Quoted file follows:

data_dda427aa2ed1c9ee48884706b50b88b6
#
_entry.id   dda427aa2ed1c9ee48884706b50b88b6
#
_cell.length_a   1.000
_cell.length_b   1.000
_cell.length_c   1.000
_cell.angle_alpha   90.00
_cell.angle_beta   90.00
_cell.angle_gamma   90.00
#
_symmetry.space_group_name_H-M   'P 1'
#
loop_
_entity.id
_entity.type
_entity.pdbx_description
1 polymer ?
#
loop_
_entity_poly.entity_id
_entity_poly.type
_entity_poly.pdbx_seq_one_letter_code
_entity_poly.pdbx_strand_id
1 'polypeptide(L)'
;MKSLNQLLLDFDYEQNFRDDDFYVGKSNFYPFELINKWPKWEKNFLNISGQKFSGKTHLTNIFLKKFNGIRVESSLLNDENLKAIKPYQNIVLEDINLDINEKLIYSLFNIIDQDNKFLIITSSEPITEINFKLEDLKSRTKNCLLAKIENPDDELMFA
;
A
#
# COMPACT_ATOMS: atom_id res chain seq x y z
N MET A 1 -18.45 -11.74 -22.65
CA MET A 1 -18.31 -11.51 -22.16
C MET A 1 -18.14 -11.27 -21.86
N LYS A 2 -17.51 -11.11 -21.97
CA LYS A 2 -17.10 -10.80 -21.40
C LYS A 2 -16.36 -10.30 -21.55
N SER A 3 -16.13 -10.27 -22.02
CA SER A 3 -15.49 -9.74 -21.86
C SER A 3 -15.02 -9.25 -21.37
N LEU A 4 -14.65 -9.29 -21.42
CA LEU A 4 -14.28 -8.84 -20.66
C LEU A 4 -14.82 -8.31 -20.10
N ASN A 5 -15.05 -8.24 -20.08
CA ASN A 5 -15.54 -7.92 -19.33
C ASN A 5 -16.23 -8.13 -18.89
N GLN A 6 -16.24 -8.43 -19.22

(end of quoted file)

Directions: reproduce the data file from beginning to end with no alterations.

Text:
data_dda427aa2ed1c9ee48884706b50b88b6
#
_entry.id   dda427aa2ed1c9ee48884706b50b88b6
#
_cell.length_a   1.000
_cell.length_b   1.000
_cell.length_c   1.000
_cell.angle_alpha   90.00
_cell.angle_beta   90.00
_cell.angle_gamma   90.00
#
_symmetry.space_group_name_H-M   'P 1'
#
loop_
_entity.id
_entity.type
_entity.pdbx_description
1 polymer ?
#
loop_
_entity_poly.entity_id
_entity_poly.type
_entity_poly.pdbx_seq_one_letter_code
_entity_poly.pdbx_strand_id
1 'polypeptide(L)'
;MKSLNQLLLDFDYEQNFRDDDFYVGKSNFYPFELINKWPKWEKNFLNISGQKFSGKTHLTNIFLKKFNGIRVESSLLNDENLKAIKPYQNIVLEDINLDINEKLIYSLFNIIDQDNKFLIITSSEPITEINFKLEDLKSRTKNCLLAKIENPDDELMFA
;
A
#
# COMPACT_ATOMS: atom_id res chain seq x y z
N MET A 1 -18.45 -11.74 -22.65
CA MET A 1 -18.31 -11.51 -22.16
C MET A 1 -18.14 -11.27 -21.86
N LYS A 2 -17.51 -11.11 -21.97
CA LYS A 2 -17.10 -10.80 -21.40
C LYS A 2 -16.36 -10.30 -21.55
N SER A 3 -16.13 -10.27 -22.02
CA SER A 3 -15.49 -9.74 -21.86
C SER A 3 -15.02 -9.25 -21.37
N LEU A 4 -14.65 -9.29 -21.42
CA LEU A 4 -14.28 -8.84 -20.66
C LEU A 4 -14.82 -8.31 -20.10
N ASN A 5 -15.05 -8.24 -20.08
CA ASN A 5 -15.54 -7.92 -19.33
C ASN A 5 -16.23 -8.13 -18.89
N GLN A 6 -16.24 -8.43 -19.22